Argulig danced around the water park, delighted
to have caused trouble and made it so more than one child would have
nightmares that night. “Phelan's going to be so happy with me that he'll
send me right back to Orkney.” He looked around for the crow. “Stupid crow?
Where are you?”
The black bird swooped down and picked up the
trow by the neck of his shirt.
“Put me down! Never mind, just don't drop me.”
An hour later the crow flew over Loch Doon. The
trow had managed somehow to fall asleep. The moment he'd dozed off, the
invisibility spell ended. Unaware of anything but the sugar kelp he was
dreaming about, he didn't wake until the crow dropped him into the loch.
Coughing and sputtering, Argulig screamed. Suddenly he felt himself rise
into the air and float across the top of the water to the castle. “Sir
Wizard? Is that you?”
“It's me,” Phelan said. “Now, tell me, what did
you do? Did you cause them pain and misery?” His sinister laugh echoed
through the castle.
The trow stood squeezing water from his fur. His
padded feet sloshed in a puddle and he smelled like a wet dog. “Sir Wizard,
you will be most pleased to know that I did indeed cause misery. Young Fiona
was nearly devoured by a shark, escaping barely with her life and the others
came close to drowing under big waves. I think they got the message.”
“And you weren't seen?”
“Nope. I was invisible the entire time.”
“Very well done, trow. You shall be rewarded for
your help,” Phelan barked.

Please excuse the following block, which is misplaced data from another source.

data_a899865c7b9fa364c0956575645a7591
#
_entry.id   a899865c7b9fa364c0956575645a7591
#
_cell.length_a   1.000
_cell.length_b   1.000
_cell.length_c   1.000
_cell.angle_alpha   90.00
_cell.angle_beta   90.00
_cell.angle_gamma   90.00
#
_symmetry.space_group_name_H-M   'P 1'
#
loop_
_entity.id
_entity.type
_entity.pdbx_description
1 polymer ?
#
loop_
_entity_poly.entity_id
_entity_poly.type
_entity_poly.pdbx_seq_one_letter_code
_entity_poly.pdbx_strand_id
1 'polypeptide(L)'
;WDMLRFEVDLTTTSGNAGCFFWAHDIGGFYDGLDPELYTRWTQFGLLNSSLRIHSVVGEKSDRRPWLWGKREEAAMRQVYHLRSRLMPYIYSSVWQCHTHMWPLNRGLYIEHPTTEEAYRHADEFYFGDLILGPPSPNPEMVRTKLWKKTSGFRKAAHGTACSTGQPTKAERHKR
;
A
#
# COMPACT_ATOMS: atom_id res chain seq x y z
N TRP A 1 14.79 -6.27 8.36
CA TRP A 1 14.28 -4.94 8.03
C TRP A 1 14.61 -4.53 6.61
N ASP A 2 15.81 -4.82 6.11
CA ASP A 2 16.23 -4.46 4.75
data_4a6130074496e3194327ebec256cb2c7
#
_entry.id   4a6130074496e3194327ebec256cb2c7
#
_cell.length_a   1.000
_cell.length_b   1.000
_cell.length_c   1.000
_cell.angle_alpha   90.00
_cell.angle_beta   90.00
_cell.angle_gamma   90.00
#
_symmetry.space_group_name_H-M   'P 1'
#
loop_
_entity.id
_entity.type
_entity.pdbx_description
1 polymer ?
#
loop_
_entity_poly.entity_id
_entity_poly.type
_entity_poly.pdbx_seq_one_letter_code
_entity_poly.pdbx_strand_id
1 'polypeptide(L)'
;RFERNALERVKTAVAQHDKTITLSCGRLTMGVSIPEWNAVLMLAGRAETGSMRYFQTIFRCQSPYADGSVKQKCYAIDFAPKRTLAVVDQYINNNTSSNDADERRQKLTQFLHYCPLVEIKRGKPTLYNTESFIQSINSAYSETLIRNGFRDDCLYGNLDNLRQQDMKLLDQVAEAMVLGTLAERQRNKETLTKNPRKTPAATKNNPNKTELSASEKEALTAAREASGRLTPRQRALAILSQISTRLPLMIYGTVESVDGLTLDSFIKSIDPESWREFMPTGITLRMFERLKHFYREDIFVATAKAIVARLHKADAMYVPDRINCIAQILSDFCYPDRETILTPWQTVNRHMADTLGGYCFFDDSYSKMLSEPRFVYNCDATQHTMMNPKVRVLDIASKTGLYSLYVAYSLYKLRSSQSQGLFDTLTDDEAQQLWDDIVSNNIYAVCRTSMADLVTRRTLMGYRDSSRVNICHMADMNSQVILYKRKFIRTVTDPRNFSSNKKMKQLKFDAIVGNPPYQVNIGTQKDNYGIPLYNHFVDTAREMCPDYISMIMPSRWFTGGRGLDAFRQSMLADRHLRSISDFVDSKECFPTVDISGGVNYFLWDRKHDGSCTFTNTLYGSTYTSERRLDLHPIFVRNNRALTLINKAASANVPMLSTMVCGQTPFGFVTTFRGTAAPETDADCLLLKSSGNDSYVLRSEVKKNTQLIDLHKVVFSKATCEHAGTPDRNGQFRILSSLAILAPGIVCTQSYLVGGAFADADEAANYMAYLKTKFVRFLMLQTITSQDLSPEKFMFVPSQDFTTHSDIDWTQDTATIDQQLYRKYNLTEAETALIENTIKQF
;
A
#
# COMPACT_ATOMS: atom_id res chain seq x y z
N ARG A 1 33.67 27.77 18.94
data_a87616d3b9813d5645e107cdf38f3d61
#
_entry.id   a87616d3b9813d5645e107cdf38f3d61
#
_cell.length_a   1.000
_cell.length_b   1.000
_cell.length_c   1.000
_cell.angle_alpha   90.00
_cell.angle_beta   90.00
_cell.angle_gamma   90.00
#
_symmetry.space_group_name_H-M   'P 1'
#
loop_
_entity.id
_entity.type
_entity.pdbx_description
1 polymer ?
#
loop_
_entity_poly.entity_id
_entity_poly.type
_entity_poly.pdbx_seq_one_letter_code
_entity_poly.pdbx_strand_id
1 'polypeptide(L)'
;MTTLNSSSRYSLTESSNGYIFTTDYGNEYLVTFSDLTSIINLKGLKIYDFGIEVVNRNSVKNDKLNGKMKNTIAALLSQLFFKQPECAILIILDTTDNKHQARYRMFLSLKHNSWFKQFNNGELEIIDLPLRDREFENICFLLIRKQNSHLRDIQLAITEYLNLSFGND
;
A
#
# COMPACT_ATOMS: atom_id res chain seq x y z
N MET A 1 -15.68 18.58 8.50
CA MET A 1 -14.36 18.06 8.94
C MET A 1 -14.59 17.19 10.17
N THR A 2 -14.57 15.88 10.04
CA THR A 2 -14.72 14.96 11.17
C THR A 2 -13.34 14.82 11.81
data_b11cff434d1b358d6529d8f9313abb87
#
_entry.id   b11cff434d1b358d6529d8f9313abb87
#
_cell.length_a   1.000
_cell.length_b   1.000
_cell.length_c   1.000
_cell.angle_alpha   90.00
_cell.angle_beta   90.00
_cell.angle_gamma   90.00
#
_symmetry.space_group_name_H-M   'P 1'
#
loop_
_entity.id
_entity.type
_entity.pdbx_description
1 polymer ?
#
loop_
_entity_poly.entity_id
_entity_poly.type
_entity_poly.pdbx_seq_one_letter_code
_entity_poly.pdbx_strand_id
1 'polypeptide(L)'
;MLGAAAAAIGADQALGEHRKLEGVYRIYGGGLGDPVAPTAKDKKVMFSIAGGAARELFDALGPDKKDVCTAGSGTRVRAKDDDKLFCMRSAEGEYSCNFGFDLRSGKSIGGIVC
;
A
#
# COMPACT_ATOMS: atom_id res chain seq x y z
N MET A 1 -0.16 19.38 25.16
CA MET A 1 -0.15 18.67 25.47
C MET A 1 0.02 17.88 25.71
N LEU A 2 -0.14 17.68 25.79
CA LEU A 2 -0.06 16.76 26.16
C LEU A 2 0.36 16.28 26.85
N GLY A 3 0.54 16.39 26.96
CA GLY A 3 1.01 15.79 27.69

“Rewarded? How will you reward me?” The trow
danced up and down with eagerness. “A barrel of fish, a case of Orkney
fudge? What shall it be?”
“Your reward will be to stay here, chained up
until I need you again.” Phelan took form of a man.
“Beggin' your pardon, Sir Wizard, did you say
you wanted me to stay chained up, here in the castle? I must have
misunderstood you, Sir Wizard. For a moment there, I thought...”
“Silence, you fool of a trow. Did you really
thing I would let you go traipsing back to Orkney to reveal my secrets?”
“No, Sir Wizard. I would never reveal anything.
All I want is to go home to my underground burrow near the dead oak tree and
sup on seaweed and a morsel or two I confiscate from Tam Sinclair's kitchen
now and then. I'll not say a word. That's a promise to you.” The trow shook
Phelan raised his arms high in the air.
The trow flew against the wall, it's wet brown
hair plastered against it in clumps. From out of nowhere appeared chains.
They wrapped themselves around Argulig's arms and legs and held him fast
against the stones. “No, Sir Wizard, I beg of you.”
Hanging a short distance from the ceiling,
Phelan summoned a basket of writhing, wriggling snakes. He caused the lid to
come off the basket and the snakes slithered up the wall. Argulig's screams
went unheard as the creatures coiled their bodies around his arms and legs.
# # #
The door to the croft opened finding Mairi
sitting on the settee next to Johnny. Jared lay on Angus's bed, sleeping.
“Fiona! You're home. Did you have a good
time?Come and tell me all about your day,” Mairi said, opening her arms for
a welcome hug from her daughter.
“Mum, we didn't really have such a good time. I
think Phelan was there. He tried to hurt us.”
“What? What happened?”
Fiona told Johnny and her mum about the day's
events, though they did have a few laughs over Jack's enjoyment of the water
“Did you learn anything else about the book?”
Fiona sat next to Johnny.
“I wrote the book, Fiona, if you mean this one.
As for the other one, written in Xilian, only Jason knows how to read that
and he was with you.” Johnny rubbed her shoulder.
“Oh. Right. It was fun though, while it lasted.
I'm sure they're all tired,” Fiona said, watching the men collapse on chairs
“You're right about that,” Jack yawned. “Someone
wake up Jared. I want to lie on the bed for a while.”